A tiny neuro-controller created by researchers at the University of Connecticut could provide more precise control of futuristic biobots, such as cyborg cockroaches that are already being tested for use in search and rescue missions inside collapsed buildings.
Scientists have spent the better part of the past decade exploring ways to tether live insects to miniaturized computer hardware so they can manipulate an insect’s movement. Such possibilities are of interest to the U.S. Department of Defense, search and rescue teams, and others.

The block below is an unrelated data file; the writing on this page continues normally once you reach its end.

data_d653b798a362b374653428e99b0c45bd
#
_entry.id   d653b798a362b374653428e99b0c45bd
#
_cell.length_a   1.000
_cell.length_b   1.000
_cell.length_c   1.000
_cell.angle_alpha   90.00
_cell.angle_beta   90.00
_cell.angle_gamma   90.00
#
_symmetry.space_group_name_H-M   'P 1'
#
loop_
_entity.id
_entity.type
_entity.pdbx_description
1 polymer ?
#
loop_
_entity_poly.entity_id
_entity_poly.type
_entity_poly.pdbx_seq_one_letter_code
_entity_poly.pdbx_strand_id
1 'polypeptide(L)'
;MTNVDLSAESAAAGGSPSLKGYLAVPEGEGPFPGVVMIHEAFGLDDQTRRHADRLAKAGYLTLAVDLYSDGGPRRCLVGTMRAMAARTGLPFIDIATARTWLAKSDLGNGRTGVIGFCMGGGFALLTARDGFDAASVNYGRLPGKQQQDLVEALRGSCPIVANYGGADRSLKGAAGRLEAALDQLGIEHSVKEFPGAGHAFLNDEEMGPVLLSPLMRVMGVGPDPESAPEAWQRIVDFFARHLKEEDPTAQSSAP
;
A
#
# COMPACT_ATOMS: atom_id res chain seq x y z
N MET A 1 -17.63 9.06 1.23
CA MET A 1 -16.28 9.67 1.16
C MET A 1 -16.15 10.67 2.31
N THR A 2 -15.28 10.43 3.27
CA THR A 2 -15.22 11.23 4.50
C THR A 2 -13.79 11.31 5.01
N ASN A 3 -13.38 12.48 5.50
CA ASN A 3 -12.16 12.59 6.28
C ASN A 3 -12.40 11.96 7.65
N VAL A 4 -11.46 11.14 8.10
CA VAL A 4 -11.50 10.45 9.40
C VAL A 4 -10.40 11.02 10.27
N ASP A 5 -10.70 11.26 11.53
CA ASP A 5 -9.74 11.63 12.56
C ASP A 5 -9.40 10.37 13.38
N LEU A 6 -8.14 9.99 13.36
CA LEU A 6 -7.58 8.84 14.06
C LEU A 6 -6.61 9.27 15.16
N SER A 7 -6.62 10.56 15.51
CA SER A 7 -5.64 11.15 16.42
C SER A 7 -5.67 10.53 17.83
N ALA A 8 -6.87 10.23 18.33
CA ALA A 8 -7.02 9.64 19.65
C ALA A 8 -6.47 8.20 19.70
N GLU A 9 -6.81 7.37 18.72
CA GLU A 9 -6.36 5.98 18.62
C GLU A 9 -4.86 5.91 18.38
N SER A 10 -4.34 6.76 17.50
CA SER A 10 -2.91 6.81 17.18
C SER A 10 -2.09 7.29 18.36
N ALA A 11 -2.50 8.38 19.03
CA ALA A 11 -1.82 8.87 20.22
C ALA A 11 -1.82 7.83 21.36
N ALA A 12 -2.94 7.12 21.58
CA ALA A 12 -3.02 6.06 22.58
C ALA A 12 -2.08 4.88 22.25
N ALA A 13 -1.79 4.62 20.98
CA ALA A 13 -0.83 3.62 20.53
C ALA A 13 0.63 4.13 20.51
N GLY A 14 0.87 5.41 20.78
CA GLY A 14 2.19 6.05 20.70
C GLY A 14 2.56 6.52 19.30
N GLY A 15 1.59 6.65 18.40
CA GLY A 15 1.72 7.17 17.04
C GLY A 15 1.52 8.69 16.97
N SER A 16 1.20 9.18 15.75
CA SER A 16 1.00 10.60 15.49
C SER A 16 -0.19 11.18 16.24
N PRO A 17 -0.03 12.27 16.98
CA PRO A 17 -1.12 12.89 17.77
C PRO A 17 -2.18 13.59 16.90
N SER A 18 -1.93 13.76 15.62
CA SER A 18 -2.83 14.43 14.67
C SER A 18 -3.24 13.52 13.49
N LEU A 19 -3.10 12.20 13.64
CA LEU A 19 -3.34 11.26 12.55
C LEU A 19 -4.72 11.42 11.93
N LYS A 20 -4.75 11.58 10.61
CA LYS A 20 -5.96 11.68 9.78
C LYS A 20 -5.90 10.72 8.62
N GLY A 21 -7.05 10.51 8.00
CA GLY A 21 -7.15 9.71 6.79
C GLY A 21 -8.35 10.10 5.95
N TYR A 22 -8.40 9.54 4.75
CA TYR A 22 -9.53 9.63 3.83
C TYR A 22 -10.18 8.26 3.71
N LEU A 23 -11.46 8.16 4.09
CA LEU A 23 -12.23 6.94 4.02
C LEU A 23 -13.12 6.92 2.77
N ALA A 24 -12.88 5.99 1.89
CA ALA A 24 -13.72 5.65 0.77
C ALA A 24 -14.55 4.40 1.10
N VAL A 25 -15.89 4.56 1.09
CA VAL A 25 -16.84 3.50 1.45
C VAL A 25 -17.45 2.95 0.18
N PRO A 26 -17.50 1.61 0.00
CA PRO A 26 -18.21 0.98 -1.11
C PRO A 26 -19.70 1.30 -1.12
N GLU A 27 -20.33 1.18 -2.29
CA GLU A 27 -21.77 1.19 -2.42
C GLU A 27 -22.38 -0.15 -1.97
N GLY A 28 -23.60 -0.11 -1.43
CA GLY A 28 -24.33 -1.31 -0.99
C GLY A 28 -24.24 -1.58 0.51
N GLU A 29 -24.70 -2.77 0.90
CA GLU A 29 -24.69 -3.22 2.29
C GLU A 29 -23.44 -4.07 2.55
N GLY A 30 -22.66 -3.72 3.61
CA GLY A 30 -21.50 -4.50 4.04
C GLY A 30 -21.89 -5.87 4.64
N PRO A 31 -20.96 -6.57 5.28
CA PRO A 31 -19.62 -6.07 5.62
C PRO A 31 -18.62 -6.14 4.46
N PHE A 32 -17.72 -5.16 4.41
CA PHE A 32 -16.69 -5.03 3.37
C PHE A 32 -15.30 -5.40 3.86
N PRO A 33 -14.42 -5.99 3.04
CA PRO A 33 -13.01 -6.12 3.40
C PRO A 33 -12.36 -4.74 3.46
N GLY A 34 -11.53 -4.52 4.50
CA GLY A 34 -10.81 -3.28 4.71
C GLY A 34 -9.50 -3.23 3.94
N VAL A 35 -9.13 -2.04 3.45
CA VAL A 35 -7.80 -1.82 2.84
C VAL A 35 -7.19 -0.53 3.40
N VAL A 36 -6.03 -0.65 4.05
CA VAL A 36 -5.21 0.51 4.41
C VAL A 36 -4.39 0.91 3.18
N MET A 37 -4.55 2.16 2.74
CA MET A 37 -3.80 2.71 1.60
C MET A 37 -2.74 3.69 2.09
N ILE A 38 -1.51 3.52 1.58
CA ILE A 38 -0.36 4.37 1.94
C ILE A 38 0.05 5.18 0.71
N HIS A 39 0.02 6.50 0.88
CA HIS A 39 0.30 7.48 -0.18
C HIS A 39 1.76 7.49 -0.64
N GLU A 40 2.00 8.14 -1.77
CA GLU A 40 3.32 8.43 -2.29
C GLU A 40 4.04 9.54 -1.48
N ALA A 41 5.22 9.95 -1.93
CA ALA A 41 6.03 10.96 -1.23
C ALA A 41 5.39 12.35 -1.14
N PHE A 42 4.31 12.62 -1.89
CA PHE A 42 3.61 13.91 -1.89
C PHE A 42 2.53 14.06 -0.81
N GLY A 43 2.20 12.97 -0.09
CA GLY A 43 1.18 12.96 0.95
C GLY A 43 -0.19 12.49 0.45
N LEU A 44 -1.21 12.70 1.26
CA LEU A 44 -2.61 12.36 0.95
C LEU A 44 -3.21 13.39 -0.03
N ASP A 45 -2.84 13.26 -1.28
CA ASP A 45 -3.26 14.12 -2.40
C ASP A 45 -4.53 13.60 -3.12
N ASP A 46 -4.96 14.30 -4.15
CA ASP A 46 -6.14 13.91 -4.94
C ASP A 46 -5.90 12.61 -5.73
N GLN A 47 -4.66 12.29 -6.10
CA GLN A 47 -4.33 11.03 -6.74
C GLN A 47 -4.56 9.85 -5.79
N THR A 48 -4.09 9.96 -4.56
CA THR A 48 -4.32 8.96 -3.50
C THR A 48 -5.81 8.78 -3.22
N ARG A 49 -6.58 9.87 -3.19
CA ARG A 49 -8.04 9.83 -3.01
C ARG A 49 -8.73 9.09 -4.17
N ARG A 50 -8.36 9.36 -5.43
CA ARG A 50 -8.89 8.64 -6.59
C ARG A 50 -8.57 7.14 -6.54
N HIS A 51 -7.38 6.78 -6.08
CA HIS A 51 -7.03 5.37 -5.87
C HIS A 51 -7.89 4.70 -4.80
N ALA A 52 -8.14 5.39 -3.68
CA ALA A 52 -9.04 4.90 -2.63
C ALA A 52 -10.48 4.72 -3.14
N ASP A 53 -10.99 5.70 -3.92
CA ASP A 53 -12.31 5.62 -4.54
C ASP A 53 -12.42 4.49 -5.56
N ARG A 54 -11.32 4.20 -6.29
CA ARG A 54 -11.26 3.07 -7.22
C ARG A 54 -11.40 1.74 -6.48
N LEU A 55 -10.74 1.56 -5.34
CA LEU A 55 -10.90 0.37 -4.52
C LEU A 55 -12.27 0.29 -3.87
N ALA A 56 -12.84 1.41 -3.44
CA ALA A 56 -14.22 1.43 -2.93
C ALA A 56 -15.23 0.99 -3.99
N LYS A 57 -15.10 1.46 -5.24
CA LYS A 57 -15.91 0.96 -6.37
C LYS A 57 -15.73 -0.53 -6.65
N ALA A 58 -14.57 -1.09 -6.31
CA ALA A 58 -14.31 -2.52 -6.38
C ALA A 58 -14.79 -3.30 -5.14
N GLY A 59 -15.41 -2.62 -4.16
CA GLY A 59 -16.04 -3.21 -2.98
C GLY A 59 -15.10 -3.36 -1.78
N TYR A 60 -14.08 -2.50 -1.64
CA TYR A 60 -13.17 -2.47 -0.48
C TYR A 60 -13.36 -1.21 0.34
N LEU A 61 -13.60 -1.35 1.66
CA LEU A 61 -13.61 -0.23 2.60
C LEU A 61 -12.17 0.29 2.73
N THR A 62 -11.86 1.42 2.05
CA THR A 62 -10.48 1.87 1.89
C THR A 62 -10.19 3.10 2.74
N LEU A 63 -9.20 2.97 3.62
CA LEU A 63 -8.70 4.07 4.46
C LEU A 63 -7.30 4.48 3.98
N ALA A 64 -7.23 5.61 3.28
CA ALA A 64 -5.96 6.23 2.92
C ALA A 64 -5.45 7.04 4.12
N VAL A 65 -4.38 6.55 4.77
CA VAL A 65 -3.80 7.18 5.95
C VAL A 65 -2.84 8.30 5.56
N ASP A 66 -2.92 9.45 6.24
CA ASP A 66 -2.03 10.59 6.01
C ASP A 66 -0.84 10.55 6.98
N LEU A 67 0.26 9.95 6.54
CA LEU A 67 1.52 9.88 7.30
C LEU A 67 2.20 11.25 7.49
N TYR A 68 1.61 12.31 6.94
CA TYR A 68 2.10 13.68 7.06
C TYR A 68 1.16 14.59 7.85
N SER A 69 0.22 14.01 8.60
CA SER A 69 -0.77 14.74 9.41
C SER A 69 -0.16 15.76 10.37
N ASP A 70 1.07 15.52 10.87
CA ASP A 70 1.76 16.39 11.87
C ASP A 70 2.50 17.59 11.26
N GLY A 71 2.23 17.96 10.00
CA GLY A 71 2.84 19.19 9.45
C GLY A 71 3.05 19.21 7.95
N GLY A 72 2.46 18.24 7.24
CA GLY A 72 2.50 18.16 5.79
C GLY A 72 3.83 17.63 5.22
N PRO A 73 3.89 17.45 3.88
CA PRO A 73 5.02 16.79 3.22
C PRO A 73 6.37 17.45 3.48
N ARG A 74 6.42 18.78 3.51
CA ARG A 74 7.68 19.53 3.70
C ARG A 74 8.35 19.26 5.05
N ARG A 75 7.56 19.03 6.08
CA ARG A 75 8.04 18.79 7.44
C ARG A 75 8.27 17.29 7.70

Success has been limited and numerous technological challenges continue to exist. This is mainly due to the tremendous difficulty building robotic systems at such small scale and the challenge interfacing electronic hardware with the insect’s biological nerve tissue to initiate movement.
The neuro-controller micocircuit developed at UConn is part of a tiny electronic ‘backpack’ that can be attached to the insect with its wires connected to the insect’s…
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Last modified: September 11, 2018